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Mastery Vs Bestism Vs Perfectionism

Updated: May 6, 2023

I was recently studying about mastery. It got me thinking about the differences between perfectionism and mastery. The question of perfectionism then came up in conversation with a friend and it got me thinking about whether perfectionism is always perfectionism. While processing this, I thought of the term “bestism”. This is kind of a middle step between being a master of your craft and being a perfectionist. So, what are each of these and what are the differences?

I will start with what I think is the lowest level of these three, mastery. By definition mastery is having the authority of a master, having the upper hand in a contest or competition, or possession or display of great skill or technique. In essences, it is either being in control of something/someone or having superior skill in or knowledge about a subject. This does not inherently mean that you are perfect or even the best, but more so that you are skilled in the top percentile. In any sport you look at, even those who are considered masters are not perfect, and sometimes are not even the best. We talk about the mastery of athletes like Tom Brady as an NFL quarterback. Yet, we have multiple different quarterbacks who we compare to him and are better at different components of being a quarterback than he is. Yet Tom Brady is resoundingly considered the Greatest of All Time (GOAT).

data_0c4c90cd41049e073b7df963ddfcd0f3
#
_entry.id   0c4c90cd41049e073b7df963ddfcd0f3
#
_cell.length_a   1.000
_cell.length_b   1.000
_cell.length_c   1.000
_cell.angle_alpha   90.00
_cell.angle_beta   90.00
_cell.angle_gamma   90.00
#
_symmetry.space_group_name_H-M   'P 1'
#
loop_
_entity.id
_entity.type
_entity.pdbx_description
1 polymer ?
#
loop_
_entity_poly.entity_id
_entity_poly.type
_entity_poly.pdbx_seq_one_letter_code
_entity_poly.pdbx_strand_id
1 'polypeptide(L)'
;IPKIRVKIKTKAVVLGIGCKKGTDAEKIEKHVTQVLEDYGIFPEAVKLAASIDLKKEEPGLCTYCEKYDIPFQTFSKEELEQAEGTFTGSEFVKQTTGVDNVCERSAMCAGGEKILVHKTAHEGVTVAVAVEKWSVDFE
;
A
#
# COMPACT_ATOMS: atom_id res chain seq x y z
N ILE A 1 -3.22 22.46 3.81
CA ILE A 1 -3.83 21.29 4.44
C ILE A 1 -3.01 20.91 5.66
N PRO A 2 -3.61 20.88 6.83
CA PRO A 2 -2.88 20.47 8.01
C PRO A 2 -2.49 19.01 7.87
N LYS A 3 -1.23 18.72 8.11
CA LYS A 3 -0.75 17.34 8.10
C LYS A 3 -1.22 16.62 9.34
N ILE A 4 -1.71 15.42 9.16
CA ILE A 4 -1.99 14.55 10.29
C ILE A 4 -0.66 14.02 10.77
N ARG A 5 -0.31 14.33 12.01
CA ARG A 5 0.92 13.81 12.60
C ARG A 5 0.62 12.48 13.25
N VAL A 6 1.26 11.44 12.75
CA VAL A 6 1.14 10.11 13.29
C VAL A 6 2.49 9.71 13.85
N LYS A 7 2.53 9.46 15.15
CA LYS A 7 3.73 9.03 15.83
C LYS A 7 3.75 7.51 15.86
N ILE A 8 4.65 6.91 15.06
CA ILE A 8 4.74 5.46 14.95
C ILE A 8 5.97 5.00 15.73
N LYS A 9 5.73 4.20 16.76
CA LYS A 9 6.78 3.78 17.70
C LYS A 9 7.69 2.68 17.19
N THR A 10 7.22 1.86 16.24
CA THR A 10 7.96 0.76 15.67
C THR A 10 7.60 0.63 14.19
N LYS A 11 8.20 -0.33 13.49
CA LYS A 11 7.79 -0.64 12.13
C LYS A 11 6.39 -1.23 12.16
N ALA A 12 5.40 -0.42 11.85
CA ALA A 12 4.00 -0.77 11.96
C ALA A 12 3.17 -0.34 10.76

This brings us to my term of “bestism”. I see this as not only being a master in skill or knowledge but striving to not let anyone be better than you. A key story that came to my mind about this was from former NBA player, Jason Williams. If you do not know the story, Jason went to prepare for a game against the Kobe/Shaq Lakers at 3 a.m. Kobe Bryant was already in there when he arrived. An hour to an hour and a half later, Jason finished what he was doing and sat down. Kobe was still going. Jason watched him for another half hour before deciding to leave. After the game that night, he asked Kobe why he was in the gym so long. Kobe’s reply was, “Because I saw you come in. I wanted you to know it doesn’t matter how hard you work. I’m willing to work harder than you. You inspire me to be better”. Kobe was not striving for perfection, but to be better than everyone around him.

One step further brings us to perfectionism. Above being a master of your craft and wanting to be the best, you strive for perfection. This means being free from fault or defect. The other two steps to this point have faults. They might be masters or the best, but they are not perfect. Even Kobe had bad games, missed shots, and had faults within his game. To a perfectionist, this would be absolutely unacceptable and would drive them crazy. As an athlete, especially a competitive professional athlete, the mental strain of this is likely to cause a major breakdown. Even non-athletes who are perfectionists struggle with the pressure of needing to be perfect. We all need to be cautious of falling into this mental trap.

In this series, we will talk about each of these mindsets of competitive success individually and the pros and cons to all three. For now, I want to leave my readers with two questions: 1. Athlete or not, which of these categories do you find yourself in? 2. For coaches and athletes, specifically, how can you identify these in practice or the game? What ways do you believe you can use any of these to your benefit without succumbing to the mental pressure that they place on you?

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